Behind the Voice: Jenny Hutt gives women ‘a way to feel okay’

After almost 12 years at SiriusXM, Jenny Hutt is still “Just Jenny.”

Profile picture of SiriusXM Editor
SiriusXM Editor
April 19, 2017

Jennifer Koppelman Hutt is a mom, wife, lawyer, author and radio host. But according to her Carrie Bradshaw-esque nameplate necklace and bedazzled phone case, she’s Jenny. Just Jenny.

Hutt has been a SiriusXM staple for almost 12 years — before Howard Stern even got on air — first sharing the mic on the Martha Stewart Channel before landing her own Stars show in 2012.

“I think they knew how much it meant to me. I think they knew that my connection with my listener was so important, it was such a lifeline,” Hutt says. “And that’s kind of the thing with talk radio. If you’re in it, you’re in it because you love it. You’re in it because it gets you going, it wakes you up in the morning. You go to sleep at night excited to do the next show the next day because of the way we connect with the listener. And so I had to re-brand the show, pretty much overnight.”

She remembers friends, family and fans bombarding her with questions: What would the new show be about? Who was she?

“Finally I’m like, ‘I’m just Jenny. I don’t know what else you want from me!’ And then I’m like, aha!” she says with a laugh. “So that was it. It was just me.”

Fiery. Fun. Honest. Those are the qualities Hutt brings to her daily show broadcast from her New York home, chatting intimately about life, love, daily struggles and triumphs.

“There’s this incredible freedom when you find out you’re not the only one who feels weird or off or has quirks or is just silly and then so serious and so sensitive,” she says.

That infectious energy captivates celebrities, too, whether she’s singing Grease songs with Lance Bass, dancing the Carlton with Alfonso Ribeiro or fan-girling over Kerry Washington.

Hutt always loved radio, even calling into local New York stations regularly as a teenager, though she didn’t pursue entertainment in college before heading to law school and settling down.

But the business is arguably in her blood. Her father is successful record label executive Charles Koppelman, and she was working as his assistant when, at 35, she got the opportunity that changed her life: a job offer at SiriusXM.

“I didn’t have an office. I literally sat in the hallway outside the studio where I broadcast a two-hour show every day. Like no joke, on the air my co-host and I would say our office is in the hallway, and people thought we were kidding … like it was shtick somehow,” she says. “That’s where we would prep our show, that’s where we would eat lunch, that’s where we would talk about whatever it is we were going to talk about, and that was our life.”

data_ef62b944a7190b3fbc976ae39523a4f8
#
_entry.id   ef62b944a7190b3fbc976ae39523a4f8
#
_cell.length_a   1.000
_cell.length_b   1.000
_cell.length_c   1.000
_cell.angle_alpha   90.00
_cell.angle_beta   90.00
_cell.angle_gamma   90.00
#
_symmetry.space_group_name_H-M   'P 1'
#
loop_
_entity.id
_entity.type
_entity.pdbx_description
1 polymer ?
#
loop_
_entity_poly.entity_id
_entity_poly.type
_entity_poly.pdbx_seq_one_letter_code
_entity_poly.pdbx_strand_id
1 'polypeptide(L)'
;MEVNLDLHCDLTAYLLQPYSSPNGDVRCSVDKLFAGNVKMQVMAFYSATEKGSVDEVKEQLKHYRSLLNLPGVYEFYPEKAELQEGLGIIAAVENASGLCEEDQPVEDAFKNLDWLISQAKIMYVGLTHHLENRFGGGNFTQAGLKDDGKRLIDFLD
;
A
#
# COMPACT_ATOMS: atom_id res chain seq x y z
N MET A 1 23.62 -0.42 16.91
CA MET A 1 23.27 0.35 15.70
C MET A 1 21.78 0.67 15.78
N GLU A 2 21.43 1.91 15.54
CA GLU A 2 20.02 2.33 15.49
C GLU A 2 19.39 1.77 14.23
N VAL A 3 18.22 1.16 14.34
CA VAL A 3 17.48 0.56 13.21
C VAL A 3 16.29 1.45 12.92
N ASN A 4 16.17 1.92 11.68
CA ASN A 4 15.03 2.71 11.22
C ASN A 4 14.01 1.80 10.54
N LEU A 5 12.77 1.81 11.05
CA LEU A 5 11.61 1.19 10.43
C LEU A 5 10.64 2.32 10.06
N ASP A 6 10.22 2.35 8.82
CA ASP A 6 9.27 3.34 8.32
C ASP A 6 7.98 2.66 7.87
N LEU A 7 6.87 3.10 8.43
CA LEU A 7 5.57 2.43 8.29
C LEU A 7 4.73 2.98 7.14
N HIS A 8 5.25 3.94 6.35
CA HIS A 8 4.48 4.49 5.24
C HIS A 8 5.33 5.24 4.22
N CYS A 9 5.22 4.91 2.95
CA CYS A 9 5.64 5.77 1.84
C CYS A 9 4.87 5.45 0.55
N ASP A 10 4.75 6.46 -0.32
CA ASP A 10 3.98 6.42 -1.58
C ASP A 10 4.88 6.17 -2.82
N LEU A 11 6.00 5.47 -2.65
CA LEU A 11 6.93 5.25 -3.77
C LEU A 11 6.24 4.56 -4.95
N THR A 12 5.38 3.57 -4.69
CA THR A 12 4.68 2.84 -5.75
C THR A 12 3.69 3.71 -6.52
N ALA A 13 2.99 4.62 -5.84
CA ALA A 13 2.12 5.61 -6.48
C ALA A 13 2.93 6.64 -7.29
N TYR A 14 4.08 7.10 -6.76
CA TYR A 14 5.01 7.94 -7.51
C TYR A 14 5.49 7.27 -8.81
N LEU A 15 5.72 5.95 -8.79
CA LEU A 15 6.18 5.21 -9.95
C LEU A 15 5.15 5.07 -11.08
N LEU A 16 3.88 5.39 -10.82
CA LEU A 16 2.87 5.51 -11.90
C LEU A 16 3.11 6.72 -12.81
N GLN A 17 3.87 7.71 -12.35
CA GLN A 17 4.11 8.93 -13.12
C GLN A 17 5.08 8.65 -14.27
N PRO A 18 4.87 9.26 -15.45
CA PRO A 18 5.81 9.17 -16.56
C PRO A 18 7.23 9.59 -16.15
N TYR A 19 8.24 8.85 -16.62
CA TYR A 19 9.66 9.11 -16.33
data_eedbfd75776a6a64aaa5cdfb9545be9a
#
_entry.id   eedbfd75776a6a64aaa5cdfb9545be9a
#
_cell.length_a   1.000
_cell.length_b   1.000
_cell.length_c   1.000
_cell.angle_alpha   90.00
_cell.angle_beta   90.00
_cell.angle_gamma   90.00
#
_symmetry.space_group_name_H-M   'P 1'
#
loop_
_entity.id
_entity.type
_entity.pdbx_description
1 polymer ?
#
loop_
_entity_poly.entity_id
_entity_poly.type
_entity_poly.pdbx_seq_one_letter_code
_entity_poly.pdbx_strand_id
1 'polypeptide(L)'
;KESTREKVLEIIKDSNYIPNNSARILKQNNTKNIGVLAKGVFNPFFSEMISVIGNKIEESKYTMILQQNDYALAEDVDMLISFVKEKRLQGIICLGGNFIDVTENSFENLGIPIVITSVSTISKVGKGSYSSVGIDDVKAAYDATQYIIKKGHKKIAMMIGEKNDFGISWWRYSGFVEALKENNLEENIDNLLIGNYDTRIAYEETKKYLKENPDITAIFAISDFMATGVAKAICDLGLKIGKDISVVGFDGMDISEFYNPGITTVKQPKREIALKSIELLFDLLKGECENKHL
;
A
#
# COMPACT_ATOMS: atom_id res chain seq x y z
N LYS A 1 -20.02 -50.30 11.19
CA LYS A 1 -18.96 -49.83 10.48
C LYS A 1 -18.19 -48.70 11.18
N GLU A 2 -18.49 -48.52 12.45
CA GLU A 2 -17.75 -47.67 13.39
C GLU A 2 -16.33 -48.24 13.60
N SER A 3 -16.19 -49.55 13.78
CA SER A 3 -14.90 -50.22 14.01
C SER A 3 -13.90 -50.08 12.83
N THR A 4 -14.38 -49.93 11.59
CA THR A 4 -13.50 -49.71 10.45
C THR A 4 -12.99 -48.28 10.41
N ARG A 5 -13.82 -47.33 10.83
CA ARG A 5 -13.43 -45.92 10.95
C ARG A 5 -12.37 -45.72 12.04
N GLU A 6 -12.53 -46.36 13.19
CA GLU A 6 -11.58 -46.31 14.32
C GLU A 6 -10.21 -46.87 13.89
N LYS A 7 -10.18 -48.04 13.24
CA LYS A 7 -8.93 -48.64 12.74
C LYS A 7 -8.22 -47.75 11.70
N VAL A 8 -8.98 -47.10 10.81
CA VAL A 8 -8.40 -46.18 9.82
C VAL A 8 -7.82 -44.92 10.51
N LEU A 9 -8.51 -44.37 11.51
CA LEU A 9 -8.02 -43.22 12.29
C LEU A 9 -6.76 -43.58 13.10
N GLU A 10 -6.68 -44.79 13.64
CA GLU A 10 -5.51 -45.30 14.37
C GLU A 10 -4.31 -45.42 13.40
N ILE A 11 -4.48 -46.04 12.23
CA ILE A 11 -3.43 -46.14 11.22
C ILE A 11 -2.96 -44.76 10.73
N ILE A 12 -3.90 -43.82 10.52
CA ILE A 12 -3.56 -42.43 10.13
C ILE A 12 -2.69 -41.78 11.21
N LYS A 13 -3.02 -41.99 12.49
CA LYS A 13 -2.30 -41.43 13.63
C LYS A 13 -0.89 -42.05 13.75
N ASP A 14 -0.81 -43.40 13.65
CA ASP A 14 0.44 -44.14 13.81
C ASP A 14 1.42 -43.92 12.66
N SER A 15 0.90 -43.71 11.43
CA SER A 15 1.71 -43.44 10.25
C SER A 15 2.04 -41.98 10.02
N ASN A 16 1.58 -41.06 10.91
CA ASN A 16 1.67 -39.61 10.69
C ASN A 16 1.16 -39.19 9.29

Every week, Hutt dedicates a Facebook Live to “Weight Wednesday,” discussing body positivity and her own experience slimming down. She’d struggled with her size throughout her life but says things “got out of control” after she started a family.

It’s a journey that began when her beloved mother died. The two were incredibly close, talking on the phone every single day, “but my mom and I also had this thing about my body,” Hutt says. “It always felt to me like my weight eclipsed my worth, and I don’t think that I could really see beyond that until after she passed away.”

“There’s this incredible clarity that happens when you lose a parent,” she adds. “It’s awful and devastating and it’s almost nine years, and I still miss her every day. But there’s this thing that happens that she’s not there anymore, so whatever was sort of subconsciously holding me back from losing weight and being okay with losing weight also wasn’t there anymore.”

In 2009, doctors diagnosed her with high blood pressure and cholesterol, and she decided to focus first on nutrition and then exercise. She’s lost about 70 pounds.

“Every day it’s a battle and every day it’s a choice, and every day I have to decide whether or not I want to eat candy or I want to eat something healthy. And some days the candy wins, some days the healthy food wins, but every morning the scale wins because I get myself on it,” she says, admitting that her routine of using three scales a day may sound “crazy.”

And years before live-streaming on social media existed, Hutt asked listeners to submit questions she’d answer while walking in “Tales from the Treadmill” videos.

“This is not a runner,” she says, gesturing to her body. “This will never, ever run, but I could spend hours walking.”

And she did, sharing her exercise regimen with the world. She also shares her home life, with her daughter, son, husband and even dogs popping into the broadcast.

After more than a decade here, no one’s asking Hutt who or what she is. She knows. And she knows what Just Jenny is, too.

“I think one of the reasons that I do my radio show is to give women who are listening, anybody who’s listening, a way to feel okay, to know that if I can sort of get through life the way I do, that they’re going to be just fine,” she says. “I’m okay. I’m a wreck 90 percent of the time, and yet I still get things done. If I can, then so can they. So I think that’s really my purpose, is connecting with women and making sure that they know that all they really have to do is get up in the morning and breathe, and the rest will fall into place, even if it feels like it won’t.”

Just Jenny airs live weekdays at 6pm ET on SiriusXM Stars (Ch. 109).

For a free 30-day trial, check out